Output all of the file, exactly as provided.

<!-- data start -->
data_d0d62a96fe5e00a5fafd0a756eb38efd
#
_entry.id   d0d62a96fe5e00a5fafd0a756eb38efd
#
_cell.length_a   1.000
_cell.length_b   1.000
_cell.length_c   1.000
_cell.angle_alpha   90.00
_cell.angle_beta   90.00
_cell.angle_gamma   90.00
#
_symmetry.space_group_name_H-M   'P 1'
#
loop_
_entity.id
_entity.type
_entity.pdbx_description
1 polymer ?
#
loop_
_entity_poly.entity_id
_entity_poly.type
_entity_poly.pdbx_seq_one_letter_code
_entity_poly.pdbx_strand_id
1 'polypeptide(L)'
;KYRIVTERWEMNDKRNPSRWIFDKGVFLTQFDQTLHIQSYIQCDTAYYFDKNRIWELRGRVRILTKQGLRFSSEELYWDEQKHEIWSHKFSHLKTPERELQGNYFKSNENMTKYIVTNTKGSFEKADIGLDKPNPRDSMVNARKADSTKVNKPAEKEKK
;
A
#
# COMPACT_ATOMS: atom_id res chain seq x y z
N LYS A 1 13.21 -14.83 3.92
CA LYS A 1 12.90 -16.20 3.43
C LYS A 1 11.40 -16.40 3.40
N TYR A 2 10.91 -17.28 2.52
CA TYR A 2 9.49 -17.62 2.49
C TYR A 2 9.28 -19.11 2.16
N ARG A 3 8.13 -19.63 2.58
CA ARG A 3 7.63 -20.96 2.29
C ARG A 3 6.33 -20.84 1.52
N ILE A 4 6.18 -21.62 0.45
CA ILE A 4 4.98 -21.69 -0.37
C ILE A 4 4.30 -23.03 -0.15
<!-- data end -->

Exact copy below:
data_d0d62a96fe5e00a5fafd0a756eb38efd
#
_entry.id   d0d62a96fe5e00a5fafd0a756eb38efd
#
_cell.length_a   1.000
_cell.length_b   1.000
_cell.length_c   1.000
_cell.angle_alpha   90.00
_cell.angle_beta   90.00
_cell.angle_gamma   90.00
#
_symmetry.space_group_name_H-M   'P 1'
#
loop_
_entity.id
_entity.type
_entity.pdbx_description
1 polymer ?
#
loop_
_entity_poly.entity_id
_entity_poly.type
_entity_poly.pdbx_seq_one_letter_code
_entity_poly.pdbx_strand_id
1 'polypeptide(L)'
;KYRIVTERWEMNDKRNPSRWIFDKGVFLTQFDQTLHIQSYIQCDTAYYFDKNRIWELRGRVRILTKQGLRFSSEELYWDEQKHEIWSHKFSHLKTPERELQGNYFKSNENMTKYIVTNTKGSFEKADIGLDKPNPRDSMVNARKADSTKVNKPAEKEKK
;
A
#
# COMPACT_ATOMS: atom_id res chain seq x y z
N LYS A 1 13.21 -14.83 3.92
CA LYS A 1 12.90 -16.20 3.43
C LYS A 1 11.40 -16.40 3.40
N TYR A 2 10.91 -17.28 2.52
CA TYR A 2 9.49 -17.62 2.49
C TYR A 2 9.28 -19.11 2.16
N ARG A 3 8.13 -19.63 2.58
CA ARG A 3 7.63 -20.96 2.29
C ARG A 3 6.33 -20.84 1.52
N ILE A 4 6.18 -21.62 0.45
CA ILE A 4 4.98 -21.69 -0.37
C ILE A 4 4.30 -23.03 -0.15